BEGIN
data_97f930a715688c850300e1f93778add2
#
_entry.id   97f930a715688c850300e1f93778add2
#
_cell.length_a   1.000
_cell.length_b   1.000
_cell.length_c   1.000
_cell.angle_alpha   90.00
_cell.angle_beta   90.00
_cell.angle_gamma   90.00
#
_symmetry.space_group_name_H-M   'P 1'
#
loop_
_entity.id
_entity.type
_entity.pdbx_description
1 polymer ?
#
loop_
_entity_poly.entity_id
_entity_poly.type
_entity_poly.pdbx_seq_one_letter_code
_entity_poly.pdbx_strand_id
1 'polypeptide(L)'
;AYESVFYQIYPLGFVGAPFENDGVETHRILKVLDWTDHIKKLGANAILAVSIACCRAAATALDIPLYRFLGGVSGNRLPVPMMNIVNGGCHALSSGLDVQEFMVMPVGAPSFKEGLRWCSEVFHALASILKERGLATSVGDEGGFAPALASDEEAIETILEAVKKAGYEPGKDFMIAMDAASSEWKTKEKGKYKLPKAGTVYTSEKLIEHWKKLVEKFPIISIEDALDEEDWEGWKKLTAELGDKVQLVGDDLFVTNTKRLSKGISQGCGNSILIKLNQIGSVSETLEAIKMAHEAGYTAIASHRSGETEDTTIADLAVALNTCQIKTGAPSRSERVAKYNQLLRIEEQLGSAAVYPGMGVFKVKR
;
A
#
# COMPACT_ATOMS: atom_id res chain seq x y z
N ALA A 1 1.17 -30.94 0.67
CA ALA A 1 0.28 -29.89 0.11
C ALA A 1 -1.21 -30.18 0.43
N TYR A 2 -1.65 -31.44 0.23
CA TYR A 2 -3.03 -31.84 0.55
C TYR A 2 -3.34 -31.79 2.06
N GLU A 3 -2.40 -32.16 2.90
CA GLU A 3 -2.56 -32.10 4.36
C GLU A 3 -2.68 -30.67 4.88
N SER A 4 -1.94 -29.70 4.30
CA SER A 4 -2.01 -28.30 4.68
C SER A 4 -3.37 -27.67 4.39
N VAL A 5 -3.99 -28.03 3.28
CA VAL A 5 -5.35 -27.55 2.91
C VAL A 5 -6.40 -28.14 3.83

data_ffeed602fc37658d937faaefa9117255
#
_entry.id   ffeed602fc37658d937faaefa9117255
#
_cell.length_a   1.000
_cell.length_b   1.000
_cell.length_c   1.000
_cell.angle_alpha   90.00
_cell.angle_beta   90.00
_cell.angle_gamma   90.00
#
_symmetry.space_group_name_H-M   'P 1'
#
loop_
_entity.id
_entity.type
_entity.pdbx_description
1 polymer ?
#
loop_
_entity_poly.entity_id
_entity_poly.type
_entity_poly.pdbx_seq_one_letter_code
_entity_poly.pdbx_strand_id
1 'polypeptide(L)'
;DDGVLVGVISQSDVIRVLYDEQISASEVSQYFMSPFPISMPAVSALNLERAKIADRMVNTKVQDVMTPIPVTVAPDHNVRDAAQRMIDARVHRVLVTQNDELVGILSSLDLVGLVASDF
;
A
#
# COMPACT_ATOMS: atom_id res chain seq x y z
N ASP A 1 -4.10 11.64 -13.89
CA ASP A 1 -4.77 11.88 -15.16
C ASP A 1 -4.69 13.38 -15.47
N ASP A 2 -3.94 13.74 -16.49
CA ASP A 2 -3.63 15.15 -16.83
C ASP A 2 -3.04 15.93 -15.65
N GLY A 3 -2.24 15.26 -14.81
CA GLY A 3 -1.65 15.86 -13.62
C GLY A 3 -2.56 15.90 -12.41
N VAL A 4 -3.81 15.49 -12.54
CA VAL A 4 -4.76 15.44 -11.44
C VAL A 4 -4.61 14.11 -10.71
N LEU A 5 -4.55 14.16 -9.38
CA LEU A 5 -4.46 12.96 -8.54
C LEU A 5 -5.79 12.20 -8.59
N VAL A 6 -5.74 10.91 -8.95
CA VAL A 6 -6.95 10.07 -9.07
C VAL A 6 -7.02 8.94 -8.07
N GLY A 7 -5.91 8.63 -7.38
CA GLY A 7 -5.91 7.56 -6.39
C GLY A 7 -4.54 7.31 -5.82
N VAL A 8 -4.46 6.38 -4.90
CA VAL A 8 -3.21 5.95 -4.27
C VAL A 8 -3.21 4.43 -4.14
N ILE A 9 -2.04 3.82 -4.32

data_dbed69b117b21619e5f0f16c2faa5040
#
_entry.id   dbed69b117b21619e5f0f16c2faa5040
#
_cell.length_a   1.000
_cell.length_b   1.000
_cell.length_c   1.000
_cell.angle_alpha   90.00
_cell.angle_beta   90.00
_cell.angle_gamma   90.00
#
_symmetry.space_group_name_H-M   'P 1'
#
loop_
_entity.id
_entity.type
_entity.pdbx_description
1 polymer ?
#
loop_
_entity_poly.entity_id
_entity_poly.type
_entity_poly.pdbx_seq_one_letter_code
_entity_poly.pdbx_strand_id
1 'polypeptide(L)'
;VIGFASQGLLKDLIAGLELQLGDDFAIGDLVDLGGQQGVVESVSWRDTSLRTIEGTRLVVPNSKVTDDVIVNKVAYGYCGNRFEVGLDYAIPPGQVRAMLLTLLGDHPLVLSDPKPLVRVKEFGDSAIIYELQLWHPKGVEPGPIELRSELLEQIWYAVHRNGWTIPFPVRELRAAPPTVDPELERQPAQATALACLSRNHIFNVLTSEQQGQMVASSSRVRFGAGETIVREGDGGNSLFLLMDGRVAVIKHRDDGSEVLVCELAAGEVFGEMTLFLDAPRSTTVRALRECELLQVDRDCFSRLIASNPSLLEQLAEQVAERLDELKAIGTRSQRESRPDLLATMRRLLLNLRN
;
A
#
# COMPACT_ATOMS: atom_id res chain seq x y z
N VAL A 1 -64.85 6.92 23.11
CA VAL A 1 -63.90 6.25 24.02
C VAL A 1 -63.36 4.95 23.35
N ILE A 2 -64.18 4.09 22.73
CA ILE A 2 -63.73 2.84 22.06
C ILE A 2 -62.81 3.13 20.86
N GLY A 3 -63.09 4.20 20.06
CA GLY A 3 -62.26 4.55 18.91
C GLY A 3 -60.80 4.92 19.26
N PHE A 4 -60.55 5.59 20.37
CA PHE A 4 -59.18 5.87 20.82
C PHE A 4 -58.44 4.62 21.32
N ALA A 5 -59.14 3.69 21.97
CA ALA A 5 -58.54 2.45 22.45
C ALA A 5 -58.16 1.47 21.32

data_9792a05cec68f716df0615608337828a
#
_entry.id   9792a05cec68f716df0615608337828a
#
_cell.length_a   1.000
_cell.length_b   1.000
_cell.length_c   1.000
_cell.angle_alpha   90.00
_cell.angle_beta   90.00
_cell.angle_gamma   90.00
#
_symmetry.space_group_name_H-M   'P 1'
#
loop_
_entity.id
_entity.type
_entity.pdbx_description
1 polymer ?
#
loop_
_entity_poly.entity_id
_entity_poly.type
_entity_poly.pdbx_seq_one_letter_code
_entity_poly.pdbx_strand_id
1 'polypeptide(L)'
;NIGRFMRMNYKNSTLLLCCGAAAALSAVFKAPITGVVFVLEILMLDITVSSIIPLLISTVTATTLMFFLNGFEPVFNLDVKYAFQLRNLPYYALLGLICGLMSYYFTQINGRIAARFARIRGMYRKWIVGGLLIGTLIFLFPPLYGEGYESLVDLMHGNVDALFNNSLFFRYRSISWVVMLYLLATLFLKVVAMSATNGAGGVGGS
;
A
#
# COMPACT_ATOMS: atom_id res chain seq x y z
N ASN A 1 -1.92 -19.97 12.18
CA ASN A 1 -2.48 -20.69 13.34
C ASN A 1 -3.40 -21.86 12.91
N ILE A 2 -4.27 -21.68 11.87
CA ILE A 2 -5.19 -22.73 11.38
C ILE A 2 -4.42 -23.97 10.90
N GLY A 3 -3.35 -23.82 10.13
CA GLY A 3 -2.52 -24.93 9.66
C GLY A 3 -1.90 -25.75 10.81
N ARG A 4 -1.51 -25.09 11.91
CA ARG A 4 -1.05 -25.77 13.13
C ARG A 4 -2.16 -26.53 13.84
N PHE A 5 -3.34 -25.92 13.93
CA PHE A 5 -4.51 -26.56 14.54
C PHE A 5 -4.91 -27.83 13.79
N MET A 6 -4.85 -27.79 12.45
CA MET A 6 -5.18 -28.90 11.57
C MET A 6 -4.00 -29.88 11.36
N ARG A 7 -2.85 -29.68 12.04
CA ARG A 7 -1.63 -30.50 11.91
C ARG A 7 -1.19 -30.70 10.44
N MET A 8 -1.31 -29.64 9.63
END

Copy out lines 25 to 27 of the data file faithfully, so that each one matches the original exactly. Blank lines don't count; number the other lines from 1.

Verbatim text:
1 'polypeptide(L)'
;AYESVFYQIYPLGFVGAPFENDGVETHRILKVLDWTDHIKKLGANAILAVSIACCRAAATALDIPLYRFLGGVSGNRLPVPMMNIVNGGCHALSSGLDVQEFMVMPVGAPSFKEGLRWCSEVFHALASILKERGLATSVGDEGGFAPALASDEEAIETILEAVKKAGYEPGKDFMIAMDAASSEWKTKEKGKYKLPKAGTVYTSEKLIEHWKKLVEKFPIISIEDALDEEDWEGWKKLTAELGDKVQLVGDDLFVTNTKRLSKGISQGCGNSILIKLNQIGSVSETLEAIKMAHEAGYTAIASHRSGETEDTTIADLAVALNTCQIKTGAPSRSERVAKYNQLLRIEEQLGSAAVYPGMGVFKVKR
;